The Day Morocco Bugged Us; Hajar Raissouni’s Story

Hajar Raissouni
Moroccan Journalist

Moroccan journalist Hajar Raissouni tells how the kingdom wiretapped her phone, launched a defamation campaign and imprisoned her. “They told me things about me no one could know unless they read my diary moment by moment.”

Over 10,000 phone numbers were targeted by Morocco with the help of the infamous Pegasus spyware it acquired from Israeli company NSO, according to the data leak obtained by Forbidden Stories, shared by Daraj and 16 other media organizations.

One group prominently targeted in the kingdom were women, whose privacy was violated in order to threaten and blackmail them. Moroccan journalist Hajar Raissouni was one of them. She was prosecuted and imprisoned in Morocco before being released on a royal pardon. Here she tells her story.

Hajar Raissouni

“When Forbidden Stories contacted me to tell me that my phone number and that of my husband – Sudanese human rights activist Rifaat Al-Amin – were part of a list of leaked numbers targeted by the Israeli spying app Pegasus, I was not surprised because I knew my phone was being monitored and I knew the secret police were watching our every move, even after we left Morocco.”

“When I was arrested in 2019 and interrogated by people of whom I still don’t know who they represent, they told me things about me that no one could know unless they read my diary moment by moment. The same thing happened with my husband. He was asked about certain events and his relationships with certain people that can only be known by monitoring all his movements and calls. The investigation, which lasted for hours, was about everything except what they were accusing us of.

“I was arrested upon leaving a clinic. They knew the exact timing of me exiting, as I had called my husband to ask him to come meet me. They blocked my way, as a gang, and said they were there for the doctor, even though he had left before their eyes half an hour before me. They were waiting for me, because I was the target.”

“The spying and surveillance did not stop after we got out of prison. It worsened to include harassment in the street and surveillance of our house. Sometimes we would find what we had talked about at home or on the phone published by the defamation press close to the authorities. This prompted many of our friends to stop visiting us. They were upset and feared for their privacy and freedom. Others reduced communicating with us, because we were among the ones watched, and that might cause them unnecessary problems.”

“Things got even worse after the arrest of my uncle, Suleiman Raissouni, editor-in-chief of Akhbar Al-Youm, the newspaper for which I was working. Our private lives were published by the defamation press, with lots of exaggerations, fabrications, and lies in order to portray us as a morally corrupt family that does the exact opposite of what it claims to be doing.”

“In the face of the harassment we were subjected to, and the state of fear and terror we lived in, we were left with no choice but to leave, even though the future at that time was a great unknown to us. But the unknown then was a lot kinder than the hell we lived in, especially as we were dealing with an immoral structure that can fabricate any accusation in an instant, throw you in prison, tarnish your reputation, and kill you morally.”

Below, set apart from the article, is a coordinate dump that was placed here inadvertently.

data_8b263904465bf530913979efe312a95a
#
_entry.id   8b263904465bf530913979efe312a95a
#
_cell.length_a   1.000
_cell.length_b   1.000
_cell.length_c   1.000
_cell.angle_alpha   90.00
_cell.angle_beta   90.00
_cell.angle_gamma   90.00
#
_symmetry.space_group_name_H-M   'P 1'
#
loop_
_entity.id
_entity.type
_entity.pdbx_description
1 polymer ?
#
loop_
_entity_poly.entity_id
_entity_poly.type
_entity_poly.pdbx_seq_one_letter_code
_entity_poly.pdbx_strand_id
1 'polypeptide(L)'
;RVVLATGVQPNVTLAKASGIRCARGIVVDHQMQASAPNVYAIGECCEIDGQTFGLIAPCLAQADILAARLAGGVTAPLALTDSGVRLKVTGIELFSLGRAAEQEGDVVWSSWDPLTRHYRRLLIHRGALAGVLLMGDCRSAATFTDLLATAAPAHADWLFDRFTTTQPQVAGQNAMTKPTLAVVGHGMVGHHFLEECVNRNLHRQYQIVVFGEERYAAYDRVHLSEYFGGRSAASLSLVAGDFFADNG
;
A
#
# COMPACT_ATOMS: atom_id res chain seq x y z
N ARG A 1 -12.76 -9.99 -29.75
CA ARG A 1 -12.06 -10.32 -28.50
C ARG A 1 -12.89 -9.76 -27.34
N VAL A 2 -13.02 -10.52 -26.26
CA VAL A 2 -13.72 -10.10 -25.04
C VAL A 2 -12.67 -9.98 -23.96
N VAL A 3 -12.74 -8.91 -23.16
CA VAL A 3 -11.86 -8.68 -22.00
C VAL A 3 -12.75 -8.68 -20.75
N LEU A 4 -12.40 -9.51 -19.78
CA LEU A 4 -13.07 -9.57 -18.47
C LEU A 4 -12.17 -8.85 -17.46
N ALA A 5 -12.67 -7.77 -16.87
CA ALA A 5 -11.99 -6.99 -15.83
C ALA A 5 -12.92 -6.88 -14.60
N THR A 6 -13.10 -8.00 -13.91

“Our decision to leave did not please the structure. So, they refused to grant me an exceptional permission to leave Morocco. The message I received was: “He walks, she stays.” Had it not been for the kind intervention of one official at the very last minute, I would still be imprisoned in my home country, as Morocco for me has become one big prison.”

“Unfortunately, despite my departure, the defamation campaigns targeting me and my family continued whenever I published an article or wrote a blog about human rights violations in Morocco. While the authorities were trying to portray themselves as a state defending women’s rights, numerous websites and newspapers tried to tarnish my reputation as a woman. And, because we live in such a conservative society, the easiest way to symbolically kill a woman is by killing her reputation.”

“At first it bothered me and I didn’t know how to deal with it. I was always thinking about how others would look at me after they read what was published about me, all the fabrications and lies. And since my picture was widely spread, most Moroccans were aware of who I was. After I got out of prison, I turned inward and no longer liked going out. When someone was looking at me in a café or on the street, or just said hello, I felt embarrassed. I didn’t know what their image was of me. The real me? Or the person I didn’t know, portrayed by the media as being ‘me’? Even when I decided to go back to work, I felt embarrassed and lost my self confidence when meeting sources or public figures, because I always assumed they had read what was published about me.”

“When the authorities decided to install a curfew due to the spread of the coronavirus, I was feeling a bit of relief, unlike most Moroccans, because I would not have to go out and meet people.”

“Now, after all the tragedies and shocks I experienced, I have gained immunity against the defamation, lies and fabrications, and have the ability to confront and stand up against the smear campaigns waged by ‘the structure’ with the help of its media, paid from the pockets of Moroccans to fight Moroccans.”

“Despite the Moroccan government’s attempts to deny the intelligence services’ use of the Pegasus software to spy on journalists, human rights defenders and politicians, everyone knows that everyone who steps outside the flock, becomes a target. That is what happened to me, my husband, journalists Suleiman Raissouni and Omar Al-Radi, and the historian Maati Monjib.”

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